The purpose of art is threefold: It reveals to us the beauty of God, it shows us the truth about the human person, and it allows as to participate in God’s work of creation.

It is school for the formation of the soul, and a foretaste of the mysteries of heaven.

It is not merely that souls are brought to God through an appreciation of the beautiful — though it seems likely that Lord of the Rings and the Brothers Karamazov have done more to evangelize the world than most works of theology written in the last three centuries.

The created world is given to us as a gift, as a means of coming to know and rejoice in our Creator.

Art is a part of the process whereby the beauty of the world is translated into interior truth. As John Paul II noted in his Letter to Artists, “Every genuine artistic intuition goes beyond what the senses perceive and, reaching beneath reality’s surface, strives to interpret its hidden mystery.”

Art also gives us a foretaste of the communion of saints. When we experience a great work of art, we have the experience of the artist communicated to us. We do not merely see God’s creation, we see it as another person saw it.

The beauty of the idea of the communion of saints lies in the mystery of subjectivity: in the fact that we have not merely been given a beautiful world in which to live, and an infinite God to love in the world to come, but that each soul views that beauty from a different perspective.

We each receive God’s gifts in a unique way. When we fall in love with another person, we get to share in their perspective. As our communion with another soul becomes more intimate, the joy we are able to find in the world is doubled, for we experience not only the glory that we ourselves are privileged to see, but also that which is given to the beloved.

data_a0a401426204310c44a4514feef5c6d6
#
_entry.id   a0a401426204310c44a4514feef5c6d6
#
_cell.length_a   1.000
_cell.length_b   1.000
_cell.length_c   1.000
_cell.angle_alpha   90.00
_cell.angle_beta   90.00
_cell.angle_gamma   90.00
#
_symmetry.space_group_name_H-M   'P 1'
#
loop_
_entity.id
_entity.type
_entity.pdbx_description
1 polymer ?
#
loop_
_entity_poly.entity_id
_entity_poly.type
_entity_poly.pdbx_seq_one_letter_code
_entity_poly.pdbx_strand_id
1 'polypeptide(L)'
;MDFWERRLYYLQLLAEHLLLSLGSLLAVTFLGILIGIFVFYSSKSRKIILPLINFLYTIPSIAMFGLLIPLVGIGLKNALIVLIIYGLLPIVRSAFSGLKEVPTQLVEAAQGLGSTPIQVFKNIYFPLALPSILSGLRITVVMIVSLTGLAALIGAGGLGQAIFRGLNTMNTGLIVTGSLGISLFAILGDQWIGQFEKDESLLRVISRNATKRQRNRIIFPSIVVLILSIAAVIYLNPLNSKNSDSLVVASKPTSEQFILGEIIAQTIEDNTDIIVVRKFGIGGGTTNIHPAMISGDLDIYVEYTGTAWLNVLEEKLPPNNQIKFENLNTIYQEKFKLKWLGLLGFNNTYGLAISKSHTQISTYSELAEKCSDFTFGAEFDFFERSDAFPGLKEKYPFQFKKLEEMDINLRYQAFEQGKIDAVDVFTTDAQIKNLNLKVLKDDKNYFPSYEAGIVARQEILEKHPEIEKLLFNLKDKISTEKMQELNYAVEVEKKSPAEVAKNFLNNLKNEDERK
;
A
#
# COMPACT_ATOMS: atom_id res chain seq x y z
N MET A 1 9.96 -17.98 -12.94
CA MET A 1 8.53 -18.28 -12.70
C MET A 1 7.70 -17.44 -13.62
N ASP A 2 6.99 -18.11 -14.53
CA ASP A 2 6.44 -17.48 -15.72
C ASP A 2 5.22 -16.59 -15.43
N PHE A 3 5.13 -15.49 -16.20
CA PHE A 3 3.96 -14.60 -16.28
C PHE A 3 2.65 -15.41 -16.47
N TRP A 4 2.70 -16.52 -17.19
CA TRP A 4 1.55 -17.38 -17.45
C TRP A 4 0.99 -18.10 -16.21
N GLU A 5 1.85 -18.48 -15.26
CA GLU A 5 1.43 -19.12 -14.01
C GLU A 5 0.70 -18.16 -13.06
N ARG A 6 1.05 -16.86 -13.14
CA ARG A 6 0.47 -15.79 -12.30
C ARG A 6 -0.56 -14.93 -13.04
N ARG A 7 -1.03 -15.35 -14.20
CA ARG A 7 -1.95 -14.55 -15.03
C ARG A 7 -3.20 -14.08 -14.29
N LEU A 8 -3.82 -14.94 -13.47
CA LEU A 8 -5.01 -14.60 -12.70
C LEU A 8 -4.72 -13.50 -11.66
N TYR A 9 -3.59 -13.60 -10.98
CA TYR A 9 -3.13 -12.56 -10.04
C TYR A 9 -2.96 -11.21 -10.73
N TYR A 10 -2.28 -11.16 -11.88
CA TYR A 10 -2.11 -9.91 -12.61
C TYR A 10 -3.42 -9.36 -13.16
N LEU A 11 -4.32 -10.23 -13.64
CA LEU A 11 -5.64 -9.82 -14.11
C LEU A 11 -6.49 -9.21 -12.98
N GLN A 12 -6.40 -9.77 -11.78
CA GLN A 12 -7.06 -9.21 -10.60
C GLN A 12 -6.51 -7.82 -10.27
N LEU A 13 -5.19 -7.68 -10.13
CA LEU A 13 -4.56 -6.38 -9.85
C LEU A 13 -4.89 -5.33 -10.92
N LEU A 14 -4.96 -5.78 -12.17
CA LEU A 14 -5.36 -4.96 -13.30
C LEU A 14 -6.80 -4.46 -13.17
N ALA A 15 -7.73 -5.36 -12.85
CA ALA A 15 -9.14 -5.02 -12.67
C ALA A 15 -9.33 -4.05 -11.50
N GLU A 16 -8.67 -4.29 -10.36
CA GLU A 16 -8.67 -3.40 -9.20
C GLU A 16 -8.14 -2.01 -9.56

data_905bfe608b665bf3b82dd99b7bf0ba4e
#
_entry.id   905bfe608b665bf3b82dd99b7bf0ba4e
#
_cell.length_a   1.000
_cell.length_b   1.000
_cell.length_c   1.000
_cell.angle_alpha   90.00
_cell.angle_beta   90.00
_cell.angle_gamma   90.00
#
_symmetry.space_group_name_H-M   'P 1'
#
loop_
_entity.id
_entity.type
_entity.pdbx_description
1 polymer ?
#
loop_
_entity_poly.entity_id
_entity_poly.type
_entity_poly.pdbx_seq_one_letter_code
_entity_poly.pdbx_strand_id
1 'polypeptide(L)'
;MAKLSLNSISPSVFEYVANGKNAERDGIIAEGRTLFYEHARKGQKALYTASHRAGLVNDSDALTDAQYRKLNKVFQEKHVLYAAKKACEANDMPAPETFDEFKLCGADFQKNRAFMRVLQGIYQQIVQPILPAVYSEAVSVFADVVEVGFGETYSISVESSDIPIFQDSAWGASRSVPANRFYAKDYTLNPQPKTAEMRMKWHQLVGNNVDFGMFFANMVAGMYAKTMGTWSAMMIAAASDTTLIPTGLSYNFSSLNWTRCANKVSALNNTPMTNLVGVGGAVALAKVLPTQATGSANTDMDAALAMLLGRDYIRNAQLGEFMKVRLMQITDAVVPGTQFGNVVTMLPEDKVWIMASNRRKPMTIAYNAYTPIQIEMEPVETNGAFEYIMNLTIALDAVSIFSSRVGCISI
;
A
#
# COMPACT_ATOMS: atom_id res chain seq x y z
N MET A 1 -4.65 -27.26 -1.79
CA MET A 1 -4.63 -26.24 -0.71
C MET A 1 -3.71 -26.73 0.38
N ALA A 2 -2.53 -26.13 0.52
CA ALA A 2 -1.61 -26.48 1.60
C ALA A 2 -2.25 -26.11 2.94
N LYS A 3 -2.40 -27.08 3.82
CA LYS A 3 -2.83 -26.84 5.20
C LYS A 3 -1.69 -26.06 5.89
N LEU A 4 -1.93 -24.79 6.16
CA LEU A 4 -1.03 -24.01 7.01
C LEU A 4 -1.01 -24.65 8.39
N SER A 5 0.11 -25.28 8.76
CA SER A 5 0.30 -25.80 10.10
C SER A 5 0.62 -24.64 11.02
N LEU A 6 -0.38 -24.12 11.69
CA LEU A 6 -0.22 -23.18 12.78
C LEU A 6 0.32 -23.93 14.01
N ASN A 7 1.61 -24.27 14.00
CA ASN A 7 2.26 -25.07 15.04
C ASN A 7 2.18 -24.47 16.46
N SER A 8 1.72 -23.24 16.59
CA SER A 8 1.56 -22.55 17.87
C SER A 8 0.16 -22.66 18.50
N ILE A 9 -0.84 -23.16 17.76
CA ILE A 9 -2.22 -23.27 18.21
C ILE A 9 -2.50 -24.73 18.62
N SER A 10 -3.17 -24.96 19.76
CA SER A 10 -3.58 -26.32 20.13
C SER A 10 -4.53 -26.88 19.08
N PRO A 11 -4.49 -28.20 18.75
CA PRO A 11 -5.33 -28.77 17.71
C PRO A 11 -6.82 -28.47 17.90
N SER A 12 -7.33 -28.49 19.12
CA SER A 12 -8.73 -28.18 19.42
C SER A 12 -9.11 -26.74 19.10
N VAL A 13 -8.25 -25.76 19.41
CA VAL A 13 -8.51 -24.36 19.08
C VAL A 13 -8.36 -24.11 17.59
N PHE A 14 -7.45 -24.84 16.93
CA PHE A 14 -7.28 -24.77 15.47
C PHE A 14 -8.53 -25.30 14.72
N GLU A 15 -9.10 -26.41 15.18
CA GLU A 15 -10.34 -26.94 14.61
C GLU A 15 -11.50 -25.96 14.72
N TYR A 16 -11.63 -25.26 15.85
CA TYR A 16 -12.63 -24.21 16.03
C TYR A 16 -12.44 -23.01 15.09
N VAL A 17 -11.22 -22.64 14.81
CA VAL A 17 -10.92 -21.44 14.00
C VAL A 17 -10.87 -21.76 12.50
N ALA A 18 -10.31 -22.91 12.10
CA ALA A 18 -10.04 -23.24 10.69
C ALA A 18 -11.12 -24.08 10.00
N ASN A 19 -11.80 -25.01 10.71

Art expands this.

The artist gives some part of his own experience to the world, as a gift. The more perfect the communication, the more fully the audience is able to enter into communion with the artist. Out of this comes a further multiplication of glory: Just as each person experiences the creation of God through his own eyes, each person who receives a work of art receives it in his own way.

This earthly reflection of divine light through the prism of art onto the mirror of the soul seems, when imagined, to be nearly infinite. It is more than our minds can encompass, but it is only a sliver of what we will find when all souls are brought into perfect communion in heaven.

The artist, like a mother, is allowed to become an agent in the work of God’s creation.

A work of art is fundamentally collaborative.

It is not merely the muse seizing the artist by the wrist and wielding the pen or brush for herself. John Paul II says that the artist receives inspiration “from the depths of the human soul, where the desire to give meaning to one’s own life is joined by the fleeting vision of beauty and of the mysterious unity of things.” The desire comes from the artist, the vision of beauty from God.

This means that when we view a work of art — be it a piece of music, a poem or a film — we are receiving a gift. This implies responsibility.

In the first place, we must be discerning. There are false inspirations that do not come from God. Although art is not moral, in the sense of being a sort of crude vehicle for expounding moral principles, it is not without a moral dimension. Satan knows that souls can be touched by beauty, and does not hesitate to co-opt this strategy to draw souls to hell.

Secondly, we ought to seek out and patronize works that are actually art. The leisure time that we are given is an investment, like the talents given to the three servants. It may legitimately be enjoyed in the contemplation of works of beauty. It ought not to be squandered on soul-numbing banality.

Next week, we’ll take a look at the state of art in the modern world, and try to gain an understanding of the problems that we face in combating the aesthetic side of the culture of death.


Melinda Selmys is a staff writer

at vulgatamagazine.org.